- Rather than focusing on your back to move, bend your knees first when bending forward. It will use your core and legs to bend and protect your discs from shifting and creating unusual stretches.
- When you are bending forward, avoid twisting your spine at any angle.
- Balance both of your feet at shoulder width to avoid falling.
- Place your feet firmly.
- Don't carry weighted things while you are leaning forward. i.e., picking heavy weights.
- When you're carrying anything, such as a tray of glasses, keep it close to your core/waist.
Keep A Good Posture
You're still sitting with your shoulders bounced up and you're back bent a little. Right?
You might not notice these tiny details but they hugely impact our pose.
Posture unawareness is the leading reason behind improper posture. People don't know the importance of having a good posture and how it can help them prevent back pain when bending over. Even the posture you have when you are sleeping has tremendous effects on your health as well.
In 2018 research, researchers observed that self-reported improvements in postural awareness are linked with reduced pain in patients with spinal/shoulder pain. 
Use Back Pain Belts For Faster Relieve
Back pains work efficiently for supporting movements and treating back pains. Your movements may become troublesome and aching as soon as you turn 40 because the intervertebral discs start drying out and shrinking. This process initiates thriving pains and causes trouble during activities.
Back lumbar support belts help adjust the posture and strengthen the core to bend and perform all movements. SUPMOGO Regenerative Wearable Belt is one of the best back pain belts that supports movements such as lower back pain when bending forward or leaning forward.
The flexible fabric provides enough elasticity and stretches to increase the range of motion to bend forward as much as the wearer wants.
Moreover, the Supmogo Regenerative Wearable Belt will brace and stabilize the discs and prevent them from moving outwards during bending motions.
Stretch and Strengthen Your Core
According to research, exercise and stretching are effective for preventing LBP. When you stretch, you practice your back to relax and lengthen your muscles. However, ensure you do not overstretch your muscles and build a strain. Hence, adequate exercise is mandatory. 
Some easy-to-do stretches can help you avoid upper, middle, and lower back pain after bending forward.
Following are some of them mentioned for you:
- Knee to chest
- Cat-cow stretch
- Seat forward bend
- Flexion rotation
- Belly flops
Try Alternating Ice and Heat Therapy
Another great approach for treating back pain is ice and heat therapy. Don't worry; we're not talking about our teeth' health!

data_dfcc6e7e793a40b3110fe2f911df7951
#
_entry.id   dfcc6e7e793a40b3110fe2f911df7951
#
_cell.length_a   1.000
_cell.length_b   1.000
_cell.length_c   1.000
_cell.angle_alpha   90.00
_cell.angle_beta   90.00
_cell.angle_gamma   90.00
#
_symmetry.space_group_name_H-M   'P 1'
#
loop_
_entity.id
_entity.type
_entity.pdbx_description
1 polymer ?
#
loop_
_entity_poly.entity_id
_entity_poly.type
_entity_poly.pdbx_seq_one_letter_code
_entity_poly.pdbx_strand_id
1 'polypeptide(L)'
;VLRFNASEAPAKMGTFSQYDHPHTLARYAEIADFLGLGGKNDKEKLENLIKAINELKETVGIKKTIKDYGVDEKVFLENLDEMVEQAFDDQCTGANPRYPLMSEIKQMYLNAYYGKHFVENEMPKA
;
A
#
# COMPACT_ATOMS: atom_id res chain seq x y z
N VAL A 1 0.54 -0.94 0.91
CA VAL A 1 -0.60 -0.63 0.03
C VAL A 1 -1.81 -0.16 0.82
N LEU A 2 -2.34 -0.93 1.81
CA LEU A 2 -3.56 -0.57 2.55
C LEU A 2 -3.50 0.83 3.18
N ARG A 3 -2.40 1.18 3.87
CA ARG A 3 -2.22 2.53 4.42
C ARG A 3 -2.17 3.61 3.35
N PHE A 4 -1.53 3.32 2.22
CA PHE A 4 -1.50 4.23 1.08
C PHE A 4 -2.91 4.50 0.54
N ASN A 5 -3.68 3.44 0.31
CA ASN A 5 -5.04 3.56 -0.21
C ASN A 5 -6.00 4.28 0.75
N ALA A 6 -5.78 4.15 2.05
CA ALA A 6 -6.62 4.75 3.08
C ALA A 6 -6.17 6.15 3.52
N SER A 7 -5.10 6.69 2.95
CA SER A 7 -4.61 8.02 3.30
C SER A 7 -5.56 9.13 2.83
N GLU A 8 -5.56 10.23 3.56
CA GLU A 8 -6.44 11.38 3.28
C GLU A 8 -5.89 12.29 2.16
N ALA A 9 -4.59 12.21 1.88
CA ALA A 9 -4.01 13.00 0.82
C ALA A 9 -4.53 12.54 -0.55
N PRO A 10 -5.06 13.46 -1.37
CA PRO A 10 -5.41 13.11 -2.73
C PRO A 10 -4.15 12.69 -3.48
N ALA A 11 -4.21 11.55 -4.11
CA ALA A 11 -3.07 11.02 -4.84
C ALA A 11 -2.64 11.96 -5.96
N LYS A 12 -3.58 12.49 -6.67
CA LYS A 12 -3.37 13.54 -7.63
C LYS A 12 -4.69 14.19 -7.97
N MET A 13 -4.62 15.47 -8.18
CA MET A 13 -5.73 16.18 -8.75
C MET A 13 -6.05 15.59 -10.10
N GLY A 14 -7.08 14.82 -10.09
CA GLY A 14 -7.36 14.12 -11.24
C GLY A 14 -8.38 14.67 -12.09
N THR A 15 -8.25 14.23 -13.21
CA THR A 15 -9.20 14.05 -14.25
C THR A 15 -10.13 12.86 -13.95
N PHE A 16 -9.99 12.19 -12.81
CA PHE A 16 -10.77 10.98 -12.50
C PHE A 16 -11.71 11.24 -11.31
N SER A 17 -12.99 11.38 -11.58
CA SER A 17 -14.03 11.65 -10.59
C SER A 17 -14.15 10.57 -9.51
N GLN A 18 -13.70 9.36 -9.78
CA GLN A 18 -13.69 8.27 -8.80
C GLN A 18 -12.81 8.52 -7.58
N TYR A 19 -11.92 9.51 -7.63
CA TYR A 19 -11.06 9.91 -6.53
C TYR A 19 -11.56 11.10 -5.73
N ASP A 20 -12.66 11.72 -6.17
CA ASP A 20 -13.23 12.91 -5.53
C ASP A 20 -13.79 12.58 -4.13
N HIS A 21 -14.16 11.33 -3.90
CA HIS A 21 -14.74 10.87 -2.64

The interchanging heat and ice therapies work wonders with pain.
Whenever you feel like your back hurts to bend over, use cold therapy immediately after you feel the pain. It will reduce inflammation and prevent tissue damage. If the pain doesn't stop, apply heat therapy to heal tissues and regulate optimal blood circulation.
The Final Takeaway!
Back pain has been with humans since the beginning of time. It never leaves anyone alone, whether you're a teenager, adult, or older adult.
If your back hurts when bending over, try the ultimate five ways we've listed above to prevent these issues.
But if you want a quick and long-lasting fix, SUPMOGO Regenerative Wearable Belt will help you prevent back pain when bending forward and performing many other movements with less effort and pain.
Head to our website to learn more about our belt's modern EMS and Advanced Targeting Technology, that can help you combat your lower back pain when bending over.
 Hanvold, T. N., Veiersted, K. B., & Wærsted, M. (2010). A prospective study of neck, shoulder, and upper back pain among technical school students entering working life. Journal of Adolescent Health, 46(5), 488-494.
 Cramer, H., Mehling, W. E., Saha, F. J., Dobos, G., & Lauche, R. (2018). Postural awareness and its relation to pain: validation of an innovative instrument measuring awareness of body posture in patients with chronic pain. BMC musculoskeletal disorders, 19(1), 1-10.
 Steffens, D., Maher, C. G., Pereira, L. S., Stevens, M. L., Oliveira, V. C., Chapple, M., ... & Hancock, M. J. (2016). Prevention of low back pain: a systematic review and meta-analysis. JAMA internal medicine, 176(2), 199-208.